2. to become or cause to become entangled or snarled
  3. tr to disgrace or dishonour
  4. to become or cause to become clogged or choked
  5. tr nautical (of underwater growth) to cling to (the bottom of a vessel) so as to slow its motion
  6. tr sport to commit a foul against (an opponent)
  7. tr baseball to hit (a ball) in an illegal manner
  8. intr sport to infringe the rules
  9. tr (of an animal, especially a dog) to defecate on

    do not let your dog foul the footpath

  10. to collide with (a boat, etc)


  1. in a foul or unfair manner
  2. fall foul of
    1. to come into conflict with
    2. nautical to come into collision with

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Derived Forms

  • ˈfoully, adverb

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Other Words From

  • foully adverb
  • over·foul adjective
  • over·foully adverb
  • over·foulness noun
  • un·foul adjective
  • un·foully adverb
  • un·fouled adjective

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Word History and Origins

Origin of foul1

before 900; (adj. and noun) Middle English ful, foul, Old English fūl; cognate with Gothic fuls, Old Norse fūll, Old High German fūl; akin to Latin pūs pus, pūtēre to stink, Greek pýon pus; (adv.) Middle English fule, foule, derivative of the adj.; (v.) Middle English fulen, derivative of the adj.

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Word History and Origins

Origin of foul1

Old English fūl ; related to Old Norse fūll , Gothic fūls smelling offensively, Latin pūs pus , Greek puol pus

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Idioms and Phrases

  1. fall foul / afoul of,
    1. to collide with, as ships.
    2. to come into conflict with; quarrel.
    3. to make an attack; assault.
  2. foul one's nest, to dishonor one's own home, family, or the like.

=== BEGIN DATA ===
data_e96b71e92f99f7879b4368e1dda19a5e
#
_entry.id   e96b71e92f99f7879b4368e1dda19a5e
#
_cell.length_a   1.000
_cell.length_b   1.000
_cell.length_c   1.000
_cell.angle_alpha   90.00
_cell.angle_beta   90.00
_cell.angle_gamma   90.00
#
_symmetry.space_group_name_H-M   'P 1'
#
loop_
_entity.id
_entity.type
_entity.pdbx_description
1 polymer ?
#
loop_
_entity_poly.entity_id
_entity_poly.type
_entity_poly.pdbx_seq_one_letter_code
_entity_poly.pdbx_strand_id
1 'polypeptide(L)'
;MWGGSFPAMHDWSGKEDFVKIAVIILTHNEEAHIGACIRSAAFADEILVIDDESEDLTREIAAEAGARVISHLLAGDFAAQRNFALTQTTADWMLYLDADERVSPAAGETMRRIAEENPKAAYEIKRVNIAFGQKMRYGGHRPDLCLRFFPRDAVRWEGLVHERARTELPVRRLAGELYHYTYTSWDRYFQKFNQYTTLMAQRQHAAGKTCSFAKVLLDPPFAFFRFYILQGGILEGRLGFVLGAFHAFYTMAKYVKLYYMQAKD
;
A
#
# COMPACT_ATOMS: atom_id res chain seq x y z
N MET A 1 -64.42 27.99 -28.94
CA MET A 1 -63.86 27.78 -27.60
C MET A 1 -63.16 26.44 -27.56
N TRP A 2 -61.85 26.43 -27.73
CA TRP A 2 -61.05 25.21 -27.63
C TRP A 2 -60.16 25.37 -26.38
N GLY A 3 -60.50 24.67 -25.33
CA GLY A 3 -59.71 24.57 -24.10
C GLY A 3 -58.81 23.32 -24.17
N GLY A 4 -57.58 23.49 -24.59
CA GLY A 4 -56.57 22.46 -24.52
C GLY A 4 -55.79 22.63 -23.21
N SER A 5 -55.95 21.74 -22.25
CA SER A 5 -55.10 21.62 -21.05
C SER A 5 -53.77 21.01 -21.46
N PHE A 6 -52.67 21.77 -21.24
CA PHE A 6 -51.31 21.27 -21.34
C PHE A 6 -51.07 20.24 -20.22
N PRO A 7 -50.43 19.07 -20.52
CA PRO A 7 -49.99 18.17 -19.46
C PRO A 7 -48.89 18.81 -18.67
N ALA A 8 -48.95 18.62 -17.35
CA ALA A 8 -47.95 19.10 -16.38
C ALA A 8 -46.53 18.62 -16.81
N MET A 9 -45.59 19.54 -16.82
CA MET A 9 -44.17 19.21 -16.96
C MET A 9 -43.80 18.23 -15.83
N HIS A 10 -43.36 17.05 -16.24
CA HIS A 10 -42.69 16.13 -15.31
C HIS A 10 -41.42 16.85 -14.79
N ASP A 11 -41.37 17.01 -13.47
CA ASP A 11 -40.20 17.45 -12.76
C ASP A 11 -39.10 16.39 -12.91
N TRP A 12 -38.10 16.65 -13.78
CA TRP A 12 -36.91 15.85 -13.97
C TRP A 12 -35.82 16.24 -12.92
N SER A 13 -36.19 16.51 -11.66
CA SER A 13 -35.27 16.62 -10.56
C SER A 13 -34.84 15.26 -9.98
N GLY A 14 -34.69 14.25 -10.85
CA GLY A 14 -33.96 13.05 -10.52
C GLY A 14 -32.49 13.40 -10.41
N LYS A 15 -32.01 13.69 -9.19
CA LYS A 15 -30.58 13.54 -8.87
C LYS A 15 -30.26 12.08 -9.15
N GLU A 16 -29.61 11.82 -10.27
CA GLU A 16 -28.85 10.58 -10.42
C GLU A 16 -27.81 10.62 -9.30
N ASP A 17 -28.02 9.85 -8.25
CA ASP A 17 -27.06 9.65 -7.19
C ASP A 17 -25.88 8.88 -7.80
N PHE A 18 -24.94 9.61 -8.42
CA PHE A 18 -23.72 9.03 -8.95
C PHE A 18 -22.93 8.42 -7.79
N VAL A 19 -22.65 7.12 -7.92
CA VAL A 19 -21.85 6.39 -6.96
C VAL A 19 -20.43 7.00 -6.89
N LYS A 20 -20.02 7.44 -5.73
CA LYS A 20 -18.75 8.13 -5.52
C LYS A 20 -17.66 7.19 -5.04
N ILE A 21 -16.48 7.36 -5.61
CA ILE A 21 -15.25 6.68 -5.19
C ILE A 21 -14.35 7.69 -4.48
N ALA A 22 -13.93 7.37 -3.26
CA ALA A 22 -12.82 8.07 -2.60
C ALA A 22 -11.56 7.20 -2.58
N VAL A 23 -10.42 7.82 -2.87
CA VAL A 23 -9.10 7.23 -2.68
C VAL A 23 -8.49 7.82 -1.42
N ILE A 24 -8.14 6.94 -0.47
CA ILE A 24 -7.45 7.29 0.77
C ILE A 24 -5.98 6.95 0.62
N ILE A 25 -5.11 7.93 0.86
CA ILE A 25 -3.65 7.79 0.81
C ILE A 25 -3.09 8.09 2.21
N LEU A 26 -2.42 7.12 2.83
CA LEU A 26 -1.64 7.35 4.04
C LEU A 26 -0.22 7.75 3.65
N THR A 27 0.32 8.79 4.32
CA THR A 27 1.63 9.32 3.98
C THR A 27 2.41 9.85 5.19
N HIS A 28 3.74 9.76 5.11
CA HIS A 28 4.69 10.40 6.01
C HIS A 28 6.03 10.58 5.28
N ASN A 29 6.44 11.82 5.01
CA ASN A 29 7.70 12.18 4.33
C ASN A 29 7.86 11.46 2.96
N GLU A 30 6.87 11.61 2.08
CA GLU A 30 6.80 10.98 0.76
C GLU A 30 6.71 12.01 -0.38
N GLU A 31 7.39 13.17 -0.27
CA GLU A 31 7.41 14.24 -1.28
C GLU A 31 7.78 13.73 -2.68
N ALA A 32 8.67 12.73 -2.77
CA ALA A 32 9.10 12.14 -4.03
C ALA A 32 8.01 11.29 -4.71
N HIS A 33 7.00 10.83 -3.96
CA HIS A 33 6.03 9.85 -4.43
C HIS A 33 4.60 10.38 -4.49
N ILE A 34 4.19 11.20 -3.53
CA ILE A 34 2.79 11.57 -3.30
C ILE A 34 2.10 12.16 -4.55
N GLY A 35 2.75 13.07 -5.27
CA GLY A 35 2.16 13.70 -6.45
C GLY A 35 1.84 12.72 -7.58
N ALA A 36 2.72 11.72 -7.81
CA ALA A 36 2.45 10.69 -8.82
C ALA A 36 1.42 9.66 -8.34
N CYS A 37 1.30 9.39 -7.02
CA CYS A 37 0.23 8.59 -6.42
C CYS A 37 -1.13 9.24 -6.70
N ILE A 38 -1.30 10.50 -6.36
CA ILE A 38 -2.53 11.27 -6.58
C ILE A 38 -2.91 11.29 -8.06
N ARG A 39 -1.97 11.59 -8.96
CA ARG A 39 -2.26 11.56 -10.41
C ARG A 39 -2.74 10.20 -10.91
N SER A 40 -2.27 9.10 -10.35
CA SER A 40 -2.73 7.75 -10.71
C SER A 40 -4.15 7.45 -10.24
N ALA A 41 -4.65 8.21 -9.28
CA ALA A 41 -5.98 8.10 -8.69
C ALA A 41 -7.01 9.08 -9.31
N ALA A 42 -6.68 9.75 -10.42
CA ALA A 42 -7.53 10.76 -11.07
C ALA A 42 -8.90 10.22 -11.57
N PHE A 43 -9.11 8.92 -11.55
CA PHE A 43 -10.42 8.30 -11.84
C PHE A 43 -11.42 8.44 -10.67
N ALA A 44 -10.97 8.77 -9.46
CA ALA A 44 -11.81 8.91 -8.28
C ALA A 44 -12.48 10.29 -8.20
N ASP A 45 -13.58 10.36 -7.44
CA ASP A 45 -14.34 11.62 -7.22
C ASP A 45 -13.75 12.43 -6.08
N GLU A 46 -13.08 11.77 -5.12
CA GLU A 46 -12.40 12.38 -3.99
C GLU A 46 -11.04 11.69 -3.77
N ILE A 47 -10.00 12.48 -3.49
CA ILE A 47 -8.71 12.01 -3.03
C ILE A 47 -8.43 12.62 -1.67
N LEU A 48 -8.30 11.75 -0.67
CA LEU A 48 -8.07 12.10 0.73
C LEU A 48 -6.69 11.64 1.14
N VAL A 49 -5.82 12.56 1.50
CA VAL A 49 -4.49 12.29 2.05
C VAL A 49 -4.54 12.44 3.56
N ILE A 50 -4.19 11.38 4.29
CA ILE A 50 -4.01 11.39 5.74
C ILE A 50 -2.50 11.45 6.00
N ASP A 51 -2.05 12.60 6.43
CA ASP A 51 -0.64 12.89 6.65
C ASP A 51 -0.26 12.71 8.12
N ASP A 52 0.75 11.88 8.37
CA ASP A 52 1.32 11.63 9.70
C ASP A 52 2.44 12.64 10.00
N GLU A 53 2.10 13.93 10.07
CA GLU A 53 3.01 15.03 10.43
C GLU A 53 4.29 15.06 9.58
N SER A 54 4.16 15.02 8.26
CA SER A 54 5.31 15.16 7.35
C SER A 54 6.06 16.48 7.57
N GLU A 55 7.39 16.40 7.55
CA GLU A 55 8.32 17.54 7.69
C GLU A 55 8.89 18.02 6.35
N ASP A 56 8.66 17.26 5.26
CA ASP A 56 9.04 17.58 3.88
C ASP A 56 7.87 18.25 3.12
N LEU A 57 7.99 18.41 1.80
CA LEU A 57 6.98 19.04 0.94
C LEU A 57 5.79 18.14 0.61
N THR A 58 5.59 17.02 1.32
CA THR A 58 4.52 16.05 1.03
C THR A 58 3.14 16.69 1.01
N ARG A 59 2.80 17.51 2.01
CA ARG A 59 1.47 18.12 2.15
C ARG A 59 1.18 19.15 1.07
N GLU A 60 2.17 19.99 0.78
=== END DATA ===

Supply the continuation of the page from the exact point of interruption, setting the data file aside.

3. run foul / afoul of, to come into collision or controversy with:

    to run foul of the press.

More idioms and phrases containing foul

  • run afoul of

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Synonym Study

See dirty.

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Example Sentences

Entering through a window, Mono emerges into a foul kitchen where insects buzz over towering dirty dishes.

Jamorko Pickett posted 12 points, eight rebounds and three assists, and Chudier Bile also scored 12 points before fouling out.

We all have to go in and rebound and take an offensive foul.

The 22-year-old forward didn’t shoot well and flubbed fouling Heat center Bam Adebayo when the big man caught the ball on an inbounds pass during the last play of the game with the Washington Wizards up three.

Justyn Mutts added 17 points, and Hunter Cattoor scored 12 before fouling out.

Father Joel Román Salazar died in a car crash in 2013; his death was ruled an accident, but the suspicion of foul play persists.

Malcolm Tucker, a foul-mouthed political advisor, was the role that turned Capaldi into a household name in Britain.

Foul-mouthed chauvinist who flirted with chicks in a hot tub or celebrity-friendly sociopolitical satirist?

Playing the foul-mouthed bad character will become as predictable and counter-intuitive as a playing a thousand Joeys.

Miller took particular exception to a post in which Kelley had worried she might fall victim to foul play.

Two years later this promising recruit, having fallen foul of the military authorities, had to leave the service under a cloud.

But I have some more foul way to trot through still, in your Epistles and Satyrs, &c.

After he was securely bound he was forced to stand while the two, with foul epithets, hung the body of the corporal over the road.

Without warning, we found ourselves foul of a picket-line, and the vague forms of grazing horses loomed close by.

But it was strongly rumoured that there had been foul play, peculation, even forgery.


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Definitions and idiom definitions from Unabridged, based on the Random House Unabridged Dictionary, © Random House, Inc. 2023

Idioms from The American Heritage® Idioms Dictionary copyright © 2002, 2001, 1995 by Houghton Mifflin Harcourt Publishing Company. Published by Houghton Mifflin Harcourt Publishing Company.